Saturday, December 09, 2006

The media and terrorism

A couple of days ago Will Femia at's Clicked observed:
While I understand the point Dave Neiwert is making about non-Muslim terrorists not getting the same media hysteria treatment, I'm glad that we didn't have to endure another round of fretting, hand wringing and empty political gestures about the threat of terrorism.

I responded:
I agree. The chief problem is all the hand-wringing and fear-mongering that erupts whenever a Muslim is involved in any act that might potentially be deemed "terrorist" but is most often simply a crime. Secondarily, of course, I also think that domestic terrorists like this deserve at least some attention, since the record demonstrates that they are more of a consistent threat than Al Qaeda. What cases like these demonstrate is the extraordinary blind spot -- induced by an absurd, and frankly racist, double standard -- that is in place in the media regarding domestic terrorism.

Yet there on the front page of's site last night was a headline reporting, "Man accused of plotting 'jihad' in Ill. mall," linking to an NBC News report on the case:
CHICAGO - A Muslim convert who talked about his desire to wage jihad against civilians was charged Friday in a plot to set off hand grenades at a shopping mall during the Christmas rush, authorities said.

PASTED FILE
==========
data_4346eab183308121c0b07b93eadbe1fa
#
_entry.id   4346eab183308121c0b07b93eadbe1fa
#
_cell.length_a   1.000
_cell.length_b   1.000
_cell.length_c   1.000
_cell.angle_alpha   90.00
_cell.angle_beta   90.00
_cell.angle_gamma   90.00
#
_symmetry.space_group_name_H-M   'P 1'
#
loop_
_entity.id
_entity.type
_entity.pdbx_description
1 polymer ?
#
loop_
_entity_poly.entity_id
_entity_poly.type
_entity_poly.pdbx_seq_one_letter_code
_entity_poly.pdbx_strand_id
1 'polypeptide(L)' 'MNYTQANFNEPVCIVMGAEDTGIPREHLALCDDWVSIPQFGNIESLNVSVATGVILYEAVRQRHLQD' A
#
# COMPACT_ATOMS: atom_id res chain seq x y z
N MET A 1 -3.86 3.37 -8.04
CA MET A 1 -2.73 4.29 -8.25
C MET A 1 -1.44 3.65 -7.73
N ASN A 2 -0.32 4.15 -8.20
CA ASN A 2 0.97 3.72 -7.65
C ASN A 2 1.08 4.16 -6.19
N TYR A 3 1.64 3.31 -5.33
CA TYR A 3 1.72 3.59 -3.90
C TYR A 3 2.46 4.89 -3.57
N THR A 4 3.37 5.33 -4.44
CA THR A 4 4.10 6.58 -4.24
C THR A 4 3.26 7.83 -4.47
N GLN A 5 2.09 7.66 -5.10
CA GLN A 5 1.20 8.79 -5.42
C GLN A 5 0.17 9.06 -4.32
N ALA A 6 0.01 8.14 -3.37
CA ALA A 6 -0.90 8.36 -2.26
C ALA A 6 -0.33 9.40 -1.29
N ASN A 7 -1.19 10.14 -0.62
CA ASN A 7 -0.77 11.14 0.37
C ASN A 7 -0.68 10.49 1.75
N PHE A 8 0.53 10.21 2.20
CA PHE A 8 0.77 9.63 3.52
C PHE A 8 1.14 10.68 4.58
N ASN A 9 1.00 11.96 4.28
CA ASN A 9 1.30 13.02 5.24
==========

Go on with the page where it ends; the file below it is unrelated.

Investigators said Derrick Shareef, 22, was acting alone and never actually obtained any grenades.

"He fixed on a day of December 22nd on Friday ... because it was the Friday before Christmas and thought that would be the highest concentration of shoppers that he could kill and injure," said Robert Grant, the agent in charge of the Chicago FBI office.

Shareef, of Rockford, was arrested when he met with an undercover agent in a parking lot to trade a set of stereo speakers for four hand grenades and a handgun.

Shareef had no accomplices and was not part of a terrorist cell, sources told NBC News.

Officials said Shareef had been under investigation since September, when he told an acquaintance that "he wanted to commit acts of violent jihad against targets in the United States as well as commit other crimes."

The acquaintance immediately informed the FBI, officials said.

Federal officials said Shareef planned to set off four hand grenades in garbage cans at the CherryVale Mall in Rockford, about 90 miles northwest of Chicago.